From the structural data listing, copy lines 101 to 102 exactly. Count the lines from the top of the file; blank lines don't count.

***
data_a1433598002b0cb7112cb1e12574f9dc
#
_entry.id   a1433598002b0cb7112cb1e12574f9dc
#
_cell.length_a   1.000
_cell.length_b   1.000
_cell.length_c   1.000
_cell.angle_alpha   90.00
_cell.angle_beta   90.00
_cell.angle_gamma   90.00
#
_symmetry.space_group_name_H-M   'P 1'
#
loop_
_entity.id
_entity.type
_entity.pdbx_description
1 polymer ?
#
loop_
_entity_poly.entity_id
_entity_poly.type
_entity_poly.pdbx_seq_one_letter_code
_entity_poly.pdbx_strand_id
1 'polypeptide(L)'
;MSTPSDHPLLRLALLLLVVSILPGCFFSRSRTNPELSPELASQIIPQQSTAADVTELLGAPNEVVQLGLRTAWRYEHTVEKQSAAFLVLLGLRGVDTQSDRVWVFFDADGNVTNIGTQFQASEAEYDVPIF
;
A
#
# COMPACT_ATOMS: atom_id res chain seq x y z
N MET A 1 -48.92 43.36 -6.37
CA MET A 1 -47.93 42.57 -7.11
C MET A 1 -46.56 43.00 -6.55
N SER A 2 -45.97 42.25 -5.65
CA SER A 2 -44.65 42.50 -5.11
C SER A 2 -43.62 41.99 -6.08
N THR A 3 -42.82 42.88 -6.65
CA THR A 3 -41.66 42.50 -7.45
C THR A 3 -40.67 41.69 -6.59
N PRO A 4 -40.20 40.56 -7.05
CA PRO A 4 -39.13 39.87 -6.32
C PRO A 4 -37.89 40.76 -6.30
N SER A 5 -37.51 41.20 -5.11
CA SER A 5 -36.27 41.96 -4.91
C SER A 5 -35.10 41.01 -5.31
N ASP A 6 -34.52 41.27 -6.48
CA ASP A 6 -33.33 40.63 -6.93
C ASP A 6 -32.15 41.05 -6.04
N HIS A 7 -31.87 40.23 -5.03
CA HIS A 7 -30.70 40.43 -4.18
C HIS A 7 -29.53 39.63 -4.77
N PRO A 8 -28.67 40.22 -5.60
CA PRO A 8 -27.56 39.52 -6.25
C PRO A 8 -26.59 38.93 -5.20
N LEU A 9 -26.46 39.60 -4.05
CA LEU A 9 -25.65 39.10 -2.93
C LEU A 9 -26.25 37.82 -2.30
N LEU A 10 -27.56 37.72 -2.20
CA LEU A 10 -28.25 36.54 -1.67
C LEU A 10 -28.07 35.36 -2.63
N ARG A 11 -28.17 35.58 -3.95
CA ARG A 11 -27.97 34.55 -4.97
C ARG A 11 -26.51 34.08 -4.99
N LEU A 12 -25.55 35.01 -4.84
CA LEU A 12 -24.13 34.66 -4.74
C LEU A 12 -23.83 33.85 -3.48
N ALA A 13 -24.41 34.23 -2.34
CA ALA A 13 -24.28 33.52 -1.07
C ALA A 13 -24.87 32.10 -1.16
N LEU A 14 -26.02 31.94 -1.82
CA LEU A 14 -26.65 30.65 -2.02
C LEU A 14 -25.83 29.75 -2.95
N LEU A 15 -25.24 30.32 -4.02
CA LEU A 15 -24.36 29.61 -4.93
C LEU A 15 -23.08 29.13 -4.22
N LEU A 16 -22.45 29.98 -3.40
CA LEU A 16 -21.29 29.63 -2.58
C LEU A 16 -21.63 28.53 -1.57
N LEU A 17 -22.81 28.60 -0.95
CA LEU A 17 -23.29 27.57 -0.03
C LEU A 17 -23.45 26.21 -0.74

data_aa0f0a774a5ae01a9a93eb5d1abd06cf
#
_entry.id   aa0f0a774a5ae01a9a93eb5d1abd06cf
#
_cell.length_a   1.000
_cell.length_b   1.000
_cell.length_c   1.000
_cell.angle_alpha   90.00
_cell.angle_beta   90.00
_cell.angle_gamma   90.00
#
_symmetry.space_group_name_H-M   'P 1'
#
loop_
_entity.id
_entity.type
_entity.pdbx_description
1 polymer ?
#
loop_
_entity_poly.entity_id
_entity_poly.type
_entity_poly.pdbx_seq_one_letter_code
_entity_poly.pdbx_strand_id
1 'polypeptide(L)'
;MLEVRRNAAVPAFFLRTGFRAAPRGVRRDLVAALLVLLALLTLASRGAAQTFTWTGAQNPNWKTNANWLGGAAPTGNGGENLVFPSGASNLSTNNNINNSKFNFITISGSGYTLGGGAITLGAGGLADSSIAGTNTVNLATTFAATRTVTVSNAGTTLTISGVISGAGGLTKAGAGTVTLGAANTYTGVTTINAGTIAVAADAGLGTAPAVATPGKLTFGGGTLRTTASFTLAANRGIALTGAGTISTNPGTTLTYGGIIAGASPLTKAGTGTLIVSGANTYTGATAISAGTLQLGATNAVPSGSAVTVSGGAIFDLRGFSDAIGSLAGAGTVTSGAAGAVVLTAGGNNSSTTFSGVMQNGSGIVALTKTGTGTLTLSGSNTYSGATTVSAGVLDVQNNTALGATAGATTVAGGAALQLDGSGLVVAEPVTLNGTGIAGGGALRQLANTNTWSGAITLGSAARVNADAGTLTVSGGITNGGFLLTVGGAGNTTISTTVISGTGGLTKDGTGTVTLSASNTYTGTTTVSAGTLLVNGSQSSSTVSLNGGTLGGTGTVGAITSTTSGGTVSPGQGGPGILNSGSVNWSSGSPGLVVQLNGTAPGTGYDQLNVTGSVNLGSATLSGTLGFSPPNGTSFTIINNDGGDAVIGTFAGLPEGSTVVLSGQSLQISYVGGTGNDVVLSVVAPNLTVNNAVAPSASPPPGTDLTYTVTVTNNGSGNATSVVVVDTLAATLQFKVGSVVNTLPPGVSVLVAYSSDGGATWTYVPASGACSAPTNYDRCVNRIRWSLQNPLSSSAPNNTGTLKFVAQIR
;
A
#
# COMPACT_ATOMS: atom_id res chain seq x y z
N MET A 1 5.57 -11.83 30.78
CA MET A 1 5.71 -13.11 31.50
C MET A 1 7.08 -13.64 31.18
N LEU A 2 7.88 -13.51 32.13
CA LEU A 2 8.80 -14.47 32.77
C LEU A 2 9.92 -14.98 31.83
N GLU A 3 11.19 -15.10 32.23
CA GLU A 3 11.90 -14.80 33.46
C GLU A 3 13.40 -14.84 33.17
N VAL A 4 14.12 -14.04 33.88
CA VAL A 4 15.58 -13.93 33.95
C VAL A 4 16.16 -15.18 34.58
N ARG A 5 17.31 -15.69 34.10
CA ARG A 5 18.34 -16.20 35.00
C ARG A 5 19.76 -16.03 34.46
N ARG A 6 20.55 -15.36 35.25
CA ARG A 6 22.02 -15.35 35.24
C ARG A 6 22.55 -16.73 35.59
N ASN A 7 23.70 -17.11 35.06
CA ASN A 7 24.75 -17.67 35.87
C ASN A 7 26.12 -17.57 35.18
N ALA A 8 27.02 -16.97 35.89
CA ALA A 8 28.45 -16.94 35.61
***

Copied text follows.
loop_
_entity_poly.entity_id